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Our educational professionals and their unions are struggling to protect and improve our public school systems. We are standing up for what we believe to be right for our students, our communities, our profession and ourselves. In the current climate it is vital that this is recognized and respected through a collective bargaining process. We aren't asking for special treatment, just the rights and privileges that our nation was founded on. Collectively bargained agreements won't solve the problems of education, but it will provide needed support for the people who will.
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The Good, The Bad and
The Ugly. . .
The Good . . . The race for Wisconsin Governor is heating up. Wisconsinites need to stay informed and make sure that we are voting based on truth, not on propaganda.
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The Bad . . . The goal of making sure that every student is career and college ready is something important to strive for. However, we need to make sure that being college ready will truly be a positive for our students. The cuts to our universities and colleges are dramatic and will be devastating unless we can reverse the trends.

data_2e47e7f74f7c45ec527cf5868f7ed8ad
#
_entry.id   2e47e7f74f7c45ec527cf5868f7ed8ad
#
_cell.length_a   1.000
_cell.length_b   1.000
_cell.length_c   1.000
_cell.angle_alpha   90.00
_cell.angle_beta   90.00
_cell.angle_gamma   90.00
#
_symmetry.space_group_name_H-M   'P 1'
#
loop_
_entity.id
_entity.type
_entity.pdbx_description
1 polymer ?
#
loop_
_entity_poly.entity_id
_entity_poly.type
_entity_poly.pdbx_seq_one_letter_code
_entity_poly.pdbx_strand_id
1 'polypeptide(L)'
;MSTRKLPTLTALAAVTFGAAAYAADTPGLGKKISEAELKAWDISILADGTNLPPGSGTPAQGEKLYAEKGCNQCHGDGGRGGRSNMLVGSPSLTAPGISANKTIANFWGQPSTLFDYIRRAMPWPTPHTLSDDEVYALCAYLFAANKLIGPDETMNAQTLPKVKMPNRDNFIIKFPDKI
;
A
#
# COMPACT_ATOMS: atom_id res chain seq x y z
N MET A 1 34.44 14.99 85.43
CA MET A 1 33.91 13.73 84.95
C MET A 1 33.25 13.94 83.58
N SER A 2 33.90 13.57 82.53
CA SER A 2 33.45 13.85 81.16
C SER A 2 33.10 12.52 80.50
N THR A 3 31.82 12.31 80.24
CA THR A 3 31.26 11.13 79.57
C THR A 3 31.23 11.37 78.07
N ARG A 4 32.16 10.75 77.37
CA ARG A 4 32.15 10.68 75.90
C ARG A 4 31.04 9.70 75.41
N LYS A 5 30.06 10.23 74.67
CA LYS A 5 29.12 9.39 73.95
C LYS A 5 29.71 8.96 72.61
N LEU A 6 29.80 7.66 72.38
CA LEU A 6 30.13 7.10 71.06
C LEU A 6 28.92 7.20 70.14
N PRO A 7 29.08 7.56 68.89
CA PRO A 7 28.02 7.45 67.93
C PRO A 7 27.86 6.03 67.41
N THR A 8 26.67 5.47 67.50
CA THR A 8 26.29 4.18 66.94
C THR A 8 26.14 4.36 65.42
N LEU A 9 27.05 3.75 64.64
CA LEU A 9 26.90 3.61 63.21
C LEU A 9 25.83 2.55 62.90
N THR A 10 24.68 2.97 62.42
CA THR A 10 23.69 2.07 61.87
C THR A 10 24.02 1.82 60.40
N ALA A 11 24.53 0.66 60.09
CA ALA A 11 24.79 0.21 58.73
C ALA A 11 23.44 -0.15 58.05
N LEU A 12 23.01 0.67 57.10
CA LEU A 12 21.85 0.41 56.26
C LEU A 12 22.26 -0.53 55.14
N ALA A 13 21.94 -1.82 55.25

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The Business Journals
Of course getting a college education can increase earning potential and long term achievement, however, the albatross of student loan debt that hangs around the neck of too many students is crippling to their personal financial success. This is especially true in fields like education where reductions in income mean that many educators are making high student loan payments long into their careers. How can our economy grow when so many of our wage earners are repaying their student loans and not taking our mortgages or otherwise making purchases that should be driving our economic recovery?
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The Ugly . . . The rights that are spelled out in the Constitution and the Bill of Rights apply to all. They represent an effort to find common ground and to unify our nation. Without the compromises that our founders made, America would not have become the nation it is today. Citizens of modern America need to remember this and recognize that living in a diverse society requires compromise and sacrifice for the good of all. Tolerance, empathy and respect are vital to our continued success as a nation.